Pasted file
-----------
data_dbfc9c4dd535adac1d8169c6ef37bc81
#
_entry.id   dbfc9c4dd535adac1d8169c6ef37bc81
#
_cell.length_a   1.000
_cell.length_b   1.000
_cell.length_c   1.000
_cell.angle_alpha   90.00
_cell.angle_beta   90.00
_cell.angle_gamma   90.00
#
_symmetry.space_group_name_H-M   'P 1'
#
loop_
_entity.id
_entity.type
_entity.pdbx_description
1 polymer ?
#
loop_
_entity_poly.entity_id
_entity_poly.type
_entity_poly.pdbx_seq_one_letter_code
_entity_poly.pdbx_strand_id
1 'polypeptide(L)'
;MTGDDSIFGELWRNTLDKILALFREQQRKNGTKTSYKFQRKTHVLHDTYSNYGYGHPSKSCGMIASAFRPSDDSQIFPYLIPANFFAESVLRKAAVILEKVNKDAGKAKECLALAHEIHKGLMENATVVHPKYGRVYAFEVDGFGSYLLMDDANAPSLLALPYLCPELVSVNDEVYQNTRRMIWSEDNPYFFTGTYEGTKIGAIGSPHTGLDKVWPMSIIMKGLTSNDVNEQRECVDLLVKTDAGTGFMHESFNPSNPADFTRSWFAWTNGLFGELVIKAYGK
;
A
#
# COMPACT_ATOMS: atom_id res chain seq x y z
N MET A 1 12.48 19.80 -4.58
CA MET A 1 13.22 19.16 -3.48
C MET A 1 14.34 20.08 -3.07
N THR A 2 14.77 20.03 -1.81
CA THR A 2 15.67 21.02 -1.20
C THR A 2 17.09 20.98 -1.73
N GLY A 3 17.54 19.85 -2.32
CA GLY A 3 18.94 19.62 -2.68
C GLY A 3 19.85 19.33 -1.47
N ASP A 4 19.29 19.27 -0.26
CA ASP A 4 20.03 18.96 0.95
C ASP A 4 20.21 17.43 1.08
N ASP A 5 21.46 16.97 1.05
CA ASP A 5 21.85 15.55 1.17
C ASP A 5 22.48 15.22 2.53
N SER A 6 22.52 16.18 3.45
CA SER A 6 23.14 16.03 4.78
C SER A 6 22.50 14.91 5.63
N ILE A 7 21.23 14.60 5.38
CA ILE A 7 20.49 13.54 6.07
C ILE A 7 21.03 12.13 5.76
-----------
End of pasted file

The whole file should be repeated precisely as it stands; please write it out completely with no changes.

data_dbfc9c4dd535adac1d8169c6ef37bc81
#
_entry.id   dbfc9c4dd535adac1d8169c6ef37bc81
#
_cell.length_a   1.000
_cell.length_b   1.000
_cell.length_c   1.000
_cell.angle_alpha   90.00
_cell.angle_beta   90.00
_cell.angle_gamma   90.00
#
_symmetry.space_group_name_H-M   'P 1'
#
loop_
_entity.id
_entity.type
_entity.pdbx_description
1 polymer ?
#
loop_
_entity_poly.entity_id
_entity_poly.type
_entity_poly.pdbx_seq_one_letter_code
_entity_poly.pdbx_strand_id
1 'polypeptide(L)'
;MTGDDSIFGELWRNTLDKILALFREQQRKNGTKTSYKFQRKTHVLHDTYSNYGYGHPSKSCGMIASAFRPSDDSQIFPYLIPANFFAESVLRKAAVILEKVNKDAGKAKECLALAHEIHKGLMENATVVHPKYGRVYAFEVDGFGSYLLMDDANAPSLLALPYLCPELVSVNDEVYQNTRRMIWSEDNPYFFTGTYEGTKIGAIGSPHTGLDKVWPMSIIMKGLTSNDVNEQRECVDLLVKTDAGTGFMHESFNPSNPADFTRSWFAWTNGLFGELVIKAYGK
;
A
#
# COMPACT_ATOMS: atom_id res chain seq x y z
N MET A 1 12.48 19.80 -4.58
CA MET A 1 13.22 19.16 -3.48
C MET A 1 14.34 20.08 -3.07
N THR A 2 14.77 20.03 -1.81
CA THR A 2 15.67 21.02 -1.20
C THR A 2 17.09 20.98 -1.73
N GLY A 3 17.54 19.85 -2.32
CA GLY A 3 18.94 19.62 -2.68
C GLY A 3 19.85 19.33 -1.47
N ASP A 4 19.29 19.27 -0.26
CA ASP A 4 20.03 18.96 0.95
C ASP A 4 20.21 17.43 1.08
N ASP A 5 21.46 16.97 1.05
CA ASP A 5 21.85 15.55 1.17
C ASP A 5 22.48 15.22 2.53
N SER A 6 22.52 16.18 3.45
CA SER A 6 23.14 16.03 4.78
C SER A 6 22.50 14.91 5.63
N ILE A 7 21.23 14.60 5.38
CA ILE A 7 20.49 13.54 6.07
C ILE A 7 21.03 12.13 5.76